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Our Government is based
The Quality of LibertyI
, oN the Consent of the
we possess is Equal to the
Quantity of Restraint
VE Put Upon the Govern
Hew to the Line.
- IiT . JTfWA
J Ik J) J H w & VW&Wr IPTJ& V
WILLIAM J. BRYAN,
ARTHUR SEW ALL,
A MADMAN AT LARGE.
Senator John M. Thurston, of
Nebraska, the high priest and seer
of the goldbug Republican party,
tte man who was master of cere
monies at the late St. Louis con
vention, and who for some years
ai been trying to represent the
Union Pacific Railroad company
iad the people of the State
of Nebraska at the same
time, has opened up the campaign
for the g. o. p., in a speech at
Jfadison, Wisconsin, in a way emi
jjntly fitting for a creature that
complacently assumes to serve God
iad mammon at the same time.
His aggregation of self-conceit,
consisting of a theatrical pose, a
piir of spectacles and a bass voice,
set the pace of the campaign in his
Madison speech, by indulging in
false and bitter personalities and
muendos toward the leader of the
Democratic party and the next
president, Ym. J. Bryan.
It would seem from the tone and
temper of tl is forerunner of Mc
Kinleyism, that it is the policy of
the gold standard Republicans to ap
peal to the coarse and brutal instincts
of the voters instead of their reason
ind sound judgment. This is the
last resort of a conquered despera
do; it is the desperate fight of a
wild beast brought to bay, or an
incarnate fiend, when about to
plunge into perdition.
Mr. Bryan is accused of favoring
absolute "free trade" four years
ip-, of having been the hired emis
uit of the large silver mines of
tie West, and that he is insincere
and dishonest in his position now.
Senator Stewart, that rugged and
honest old American of the Sier
ras, has called down this parvenu
from Nebraska, and has challenged
him to prove his assertions. Sen
ator Stewart says of Thurston:
"He is a d d liar, and he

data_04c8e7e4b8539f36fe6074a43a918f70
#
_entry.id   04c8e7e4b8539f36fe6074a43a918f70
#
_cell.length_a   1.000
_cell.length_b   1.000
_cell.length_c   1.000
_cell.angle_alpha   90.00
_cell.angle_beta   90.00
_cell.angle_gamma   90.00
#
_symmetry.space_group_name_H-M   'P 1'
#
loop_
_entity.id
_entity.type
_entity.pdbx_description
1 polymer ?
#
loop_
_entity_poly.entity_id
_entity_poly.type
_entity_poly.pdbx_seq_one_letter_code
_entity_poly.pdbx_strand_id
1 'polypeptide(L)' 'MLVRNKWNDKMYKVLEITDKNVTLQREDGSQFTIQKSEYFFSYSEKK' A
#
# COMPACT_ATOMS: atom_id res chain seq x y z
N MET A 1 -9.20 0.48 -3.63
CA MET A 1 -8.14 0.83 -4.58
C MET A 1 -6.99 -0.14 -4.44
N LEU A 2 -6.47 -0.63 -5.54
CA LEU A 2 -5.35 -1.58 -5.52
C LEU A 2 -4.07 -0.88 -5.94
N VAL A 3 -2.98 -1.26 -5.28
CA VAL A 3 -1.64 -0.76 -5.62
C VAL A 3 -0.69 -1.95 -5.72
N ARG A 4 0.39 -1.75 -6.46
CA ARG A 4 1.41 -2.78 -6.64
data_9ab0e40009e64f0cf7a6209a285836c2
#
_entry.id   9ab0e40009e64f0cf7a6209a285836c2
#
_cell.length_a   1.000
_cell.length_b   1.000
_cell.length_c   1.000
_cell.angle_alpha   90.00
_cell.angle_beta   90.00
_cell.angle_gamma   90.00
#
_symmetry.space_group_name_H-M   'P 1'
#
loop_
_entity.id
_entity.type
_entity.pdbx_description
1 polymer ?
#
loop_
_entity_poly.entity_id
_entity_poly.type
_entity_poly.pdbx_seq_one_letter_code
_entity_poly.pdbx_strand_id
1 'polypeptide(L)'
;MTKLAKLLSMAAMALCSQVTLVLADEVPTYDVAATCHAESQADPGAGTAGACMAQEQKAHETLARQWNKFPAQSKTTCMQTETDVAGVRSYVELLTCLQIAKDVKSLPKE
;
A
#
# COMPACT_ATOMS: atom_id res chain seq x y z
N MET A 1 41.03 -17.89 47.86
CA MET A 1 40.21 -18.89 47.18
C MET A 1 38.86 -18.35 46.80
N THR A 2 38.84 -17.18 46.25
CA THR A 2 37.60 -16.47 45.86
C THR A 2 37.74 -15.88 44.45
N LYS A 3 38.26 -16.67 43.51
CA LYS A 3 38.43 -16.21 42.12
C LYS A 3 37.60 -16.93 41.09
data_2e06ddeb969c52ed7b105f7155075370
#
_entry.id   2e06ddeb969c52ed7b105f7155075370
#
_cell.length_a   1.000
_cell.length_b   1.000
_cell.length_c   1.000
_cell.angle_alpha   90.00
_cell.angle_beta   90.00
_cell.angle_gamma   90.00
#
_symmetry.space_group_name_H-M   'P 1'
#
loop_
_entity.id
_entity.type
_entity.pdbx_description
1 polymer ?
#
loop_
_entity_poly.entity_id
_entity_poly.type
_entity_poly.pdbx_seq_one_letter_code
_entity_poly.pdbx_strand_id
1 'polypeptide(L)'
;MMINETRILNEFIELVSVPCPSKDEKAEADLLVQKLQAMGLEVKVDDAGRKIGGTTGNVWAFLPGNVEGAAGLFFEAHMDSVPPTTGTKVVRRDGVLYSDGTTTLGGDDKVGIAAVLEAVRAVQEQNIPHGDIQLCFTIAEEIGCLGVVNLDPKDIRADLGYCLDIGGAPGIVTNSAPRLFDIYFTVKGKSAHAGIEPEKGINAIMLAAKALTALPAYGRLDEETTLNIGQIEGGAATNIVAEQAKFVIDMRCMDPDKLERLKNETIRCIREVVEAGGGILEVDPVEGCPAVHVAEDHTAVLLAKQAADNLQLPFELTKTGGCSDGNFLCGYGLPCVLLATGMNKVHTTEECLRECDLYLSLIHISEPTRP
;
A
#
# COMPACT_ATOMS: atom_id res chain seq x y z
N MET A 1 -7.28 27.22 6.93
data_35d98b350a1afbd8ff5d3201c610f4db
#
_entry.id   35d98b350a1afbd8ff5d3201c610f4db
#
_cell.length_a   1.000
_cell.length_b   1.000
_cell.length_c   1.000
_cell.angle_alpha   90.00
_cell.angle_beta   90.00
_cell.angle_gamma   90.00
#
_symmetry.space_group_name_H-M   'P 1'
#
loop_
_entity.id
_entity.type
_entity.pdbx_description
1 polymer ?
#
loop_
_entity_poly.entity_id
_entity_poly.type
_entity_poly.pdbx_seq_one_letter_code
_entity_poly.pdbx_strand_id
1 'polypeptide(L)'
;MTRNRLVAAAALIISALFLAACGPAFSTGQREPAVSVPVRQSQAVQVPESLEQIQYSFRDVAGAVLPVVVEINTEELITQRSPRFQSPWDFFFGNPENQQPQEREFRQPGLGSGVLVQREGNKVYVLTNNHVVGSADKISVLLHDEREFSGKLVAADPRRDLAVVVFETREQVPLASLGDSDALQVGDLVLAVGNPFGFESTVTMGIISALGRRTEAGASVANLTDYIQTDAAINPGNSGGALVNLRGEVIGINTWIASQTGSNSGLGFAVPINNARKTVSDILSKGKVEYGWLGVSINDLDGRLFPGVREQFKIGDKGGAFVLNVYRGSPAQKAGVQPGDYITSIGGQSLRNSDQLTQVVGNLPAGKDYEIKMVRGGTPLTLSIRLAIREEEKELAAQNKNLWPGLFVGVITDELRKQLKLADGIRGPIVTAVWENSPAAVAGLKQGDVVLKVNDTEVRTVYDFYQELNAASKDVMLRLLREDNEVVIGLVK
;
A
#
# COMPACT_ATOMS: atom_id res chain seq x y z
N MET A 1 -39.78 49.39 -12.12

knew it was false when he uttered
After all, this style of political
addresses as indulged in by Thurs
ton, does not succeed in carrying
conviction or makinz votes. It
as tried on Lincoln, on Grant, and
on Cleveland in 1884; but in every
case reacted on the villifier and the
cause he represented.
Thurston will become the Dr.
Burchard of 1896. His raving
nd mud-slinging is doubtless the
result of the spirit of revenge
Drought on by the humiliating
sense of utter rout, occasioned by
the joint discussion between Bryan
"d Thurston, a few years ago at
Lincoln and Omaha, the latterhaving
never recovered from the sting of
defeat received on those two occa
sions, but the poison still rankles
m his soul, and breaks out of his
mouth like the hiss of the slimy
la his Madison speech, Thurstom
attempts to flaunt the old "bloody
shirt" in an original style, by in
sinuating that free ilver meant the
cutting down of pensions forUaiotf
o&ers, by giving them .50 oWt
follara on their vouchers. He&e
fn into the field of apA sgl
" and tells the crowd what a
American he is. Such an exhibi
tion of patriotism ought to make
the angels weep, and the gulls of
the lake to hide their heads in the
recesses of Antelope island. The
idea of a Senator nf tt, TTn;,i
States, 'and a figurehead in the
trinity of Republican deities, stand
ing before his fellow-citizens and
boasting of his Americanism in one
breath and defending the platform
of his party, which was dictated by
the English barons of Lombard
street, and which confesses that
British consent must be obtained